Reading a contract from the phone company or a bill from an Internet service provider (ISP) can cause experienced techies to shake their heads in confusion and frustration. Even by the standards of the technology sector, telecommunications professionals use a lot of acronyms and jargon. Moreover, the technology, terminology, services and prices all change frequently. Our intent is to introduce a few concepts that stay relatively stable and consistent. We’ll also be suggesting some criteria that you can use the next time you’re shopping for high-speed data lines.
As with cars, TVs or any other large, expensive outlay, you don’t have to own the technology in your organization. You can rent desktop machines, servers, networking equipment and just about anything else. And while you usually pay a bit more in the long run, some organizations find it easier from a purchasing and accounting viewpoint. Before you lease any technology, you need to take some time to consider the advantages and disadvantages of the decision.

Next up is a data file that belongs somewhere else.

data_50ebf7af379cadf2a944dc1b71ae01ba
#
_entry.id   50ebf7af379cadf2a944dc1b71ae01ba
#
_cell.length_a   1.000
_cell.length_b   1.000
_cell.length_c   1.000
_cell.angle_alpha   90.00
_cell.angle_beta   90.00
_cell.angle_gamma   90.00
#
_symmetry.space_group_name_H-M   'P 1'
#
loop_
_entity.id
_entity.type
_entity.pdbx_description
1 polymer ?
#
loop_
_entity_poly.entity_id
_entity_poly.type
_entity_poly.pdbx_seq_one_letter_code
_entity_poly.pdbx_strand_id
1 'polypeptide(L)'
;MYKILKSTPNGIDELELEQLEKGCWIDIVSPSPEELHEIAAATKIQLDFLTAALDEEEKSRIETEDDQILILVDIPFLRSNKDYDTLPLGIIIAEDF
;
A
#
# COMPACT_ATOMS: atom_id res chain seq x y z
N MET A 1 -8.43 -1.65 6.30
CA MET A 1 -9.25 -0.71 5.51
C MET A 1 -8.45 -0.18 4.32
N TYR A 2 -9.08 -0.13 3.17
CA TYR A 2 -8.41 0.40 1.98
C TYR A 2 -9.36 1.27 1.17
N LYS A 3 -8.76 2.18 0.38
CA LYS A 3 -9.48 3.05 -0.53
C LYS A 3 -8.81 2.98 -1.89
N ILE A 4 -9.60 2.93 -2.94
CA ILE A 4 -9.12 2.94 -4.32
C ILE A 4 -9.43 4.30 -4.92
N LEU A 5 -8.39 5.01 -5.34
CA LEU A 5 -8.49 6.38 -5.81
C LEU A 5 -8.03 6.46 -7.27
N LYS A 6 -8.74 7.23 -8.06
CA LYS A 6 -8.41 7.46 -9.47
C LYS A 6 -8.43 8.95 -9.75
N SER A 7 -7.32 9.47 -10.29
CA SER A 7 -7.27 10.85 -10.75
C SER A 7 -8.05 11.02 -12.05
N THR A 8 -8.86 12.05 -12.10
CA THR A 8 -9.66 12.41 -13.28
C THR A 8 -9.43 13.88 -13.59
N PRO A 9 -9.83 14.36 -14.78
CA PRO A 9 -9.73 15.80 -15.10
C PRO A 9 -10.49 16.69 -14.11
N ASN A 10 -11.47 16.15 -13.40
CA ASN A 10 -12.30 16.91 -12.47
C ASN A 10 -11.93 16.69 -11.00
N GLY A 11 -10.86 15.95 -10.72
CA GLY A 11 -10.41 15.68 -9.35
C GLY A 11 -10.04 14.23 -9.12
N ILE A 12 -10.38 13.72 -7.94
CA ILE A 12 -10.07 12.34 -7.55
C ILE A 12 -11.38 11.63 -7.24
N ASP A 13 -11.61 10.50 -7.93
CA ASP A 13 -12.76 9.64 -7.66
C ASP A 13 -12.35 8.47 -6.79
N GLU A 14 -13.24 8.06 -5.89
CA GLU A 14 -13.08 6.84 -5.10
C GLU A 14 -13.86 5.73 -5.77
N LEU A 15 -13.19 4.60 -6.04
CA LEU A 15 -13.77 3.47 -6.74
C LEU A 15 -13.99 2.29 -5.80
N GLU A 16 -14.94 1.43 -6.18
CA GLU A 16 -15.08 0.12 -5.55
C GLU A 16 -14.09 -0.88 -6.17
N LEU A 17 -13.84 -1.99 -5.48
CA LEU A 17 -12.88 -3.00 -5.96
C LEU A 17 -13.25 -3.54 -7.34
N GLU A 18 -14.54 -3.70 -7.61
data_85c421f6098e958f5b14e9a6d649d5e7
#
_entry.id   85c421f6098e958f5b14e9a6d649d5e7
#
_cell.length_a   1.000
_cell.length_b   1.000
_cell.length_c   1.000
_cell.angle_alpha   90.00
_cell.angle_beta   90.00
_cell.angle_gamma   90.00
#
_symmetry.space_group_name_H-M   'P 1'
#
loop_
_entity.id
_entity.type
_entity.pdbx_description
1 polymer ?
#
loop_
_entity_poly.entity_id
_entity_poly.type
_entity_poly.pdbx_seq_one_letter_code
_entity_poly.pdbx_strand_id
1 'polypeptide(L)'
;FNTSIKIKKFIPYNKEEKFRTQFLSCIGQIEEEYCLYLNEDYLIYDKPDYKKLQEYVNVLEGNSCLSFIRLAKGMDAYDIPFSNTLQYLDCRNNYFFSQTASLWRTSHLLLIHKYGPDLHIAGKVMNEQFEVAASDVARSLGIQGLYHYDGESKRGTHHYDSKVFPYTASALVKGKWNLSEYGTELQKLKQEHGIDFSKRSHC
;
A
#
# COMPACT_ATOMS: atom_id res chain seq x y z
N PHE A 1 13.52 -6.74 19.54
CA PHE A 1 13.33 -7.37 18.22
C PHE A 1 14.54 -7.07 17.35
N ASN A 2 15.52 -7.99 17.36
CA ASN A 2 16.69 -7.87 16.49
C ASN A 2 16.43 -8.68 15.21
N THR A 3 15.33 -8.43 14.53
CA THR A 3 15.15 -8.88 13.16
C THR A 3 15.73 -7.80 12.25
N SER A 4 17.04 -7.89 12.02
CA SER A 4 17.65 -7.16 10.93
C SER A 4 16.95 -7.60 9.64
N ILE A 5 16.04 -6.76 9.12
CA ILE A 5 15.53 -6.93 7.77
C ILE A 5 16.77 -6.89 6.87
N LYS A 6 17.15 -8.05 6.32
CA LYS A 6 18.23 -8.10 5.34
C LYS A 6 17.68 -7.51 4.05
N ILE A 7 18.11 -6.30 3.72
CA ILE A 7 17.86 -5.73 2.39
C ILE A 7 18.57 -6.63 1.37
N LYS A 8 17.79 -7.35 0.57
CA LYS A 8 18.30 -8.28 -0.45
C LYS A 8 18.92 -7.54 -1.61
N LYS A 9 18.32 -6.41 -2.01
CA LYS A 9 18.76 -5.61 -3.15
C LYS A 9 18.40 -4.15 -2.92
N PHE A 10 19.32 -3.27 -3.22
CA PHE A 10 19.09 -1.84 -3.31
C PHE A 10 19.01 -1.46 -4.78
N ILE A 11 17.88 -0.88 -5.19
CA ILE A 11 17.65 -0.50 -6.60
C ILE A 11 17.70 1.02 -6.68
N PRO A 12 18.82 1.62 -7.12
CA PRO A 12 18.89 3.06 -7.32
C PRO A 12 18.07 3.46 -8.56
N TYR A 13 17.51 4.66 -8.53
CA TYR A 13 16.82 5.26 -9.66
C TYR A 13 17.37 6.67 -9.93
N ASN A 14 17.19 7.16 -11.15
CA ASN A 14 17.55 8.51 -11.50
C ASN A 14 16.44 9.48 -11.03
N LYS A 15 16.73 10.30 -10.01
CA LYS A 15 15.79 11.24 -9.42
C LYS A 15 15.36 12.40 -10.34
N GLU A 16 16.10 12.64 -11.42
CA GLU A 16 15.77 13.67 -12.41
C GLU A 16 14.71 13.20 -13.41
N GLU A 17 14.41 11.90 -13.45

We’ve all been exhilarated at some point by the impact of technology on our lives and our libraries, but at other times computers feel like a huge, unfunded mandate. In the last ten or fifteen years, libraries have become the biggest provider of free computer resources in the country (except for public schools). But rather than acknowledge this shift where it matters the most, local and state governments have been slashing library budgets. In order to push back, we need to emphasize the true costs of technology, as well as the true benefits.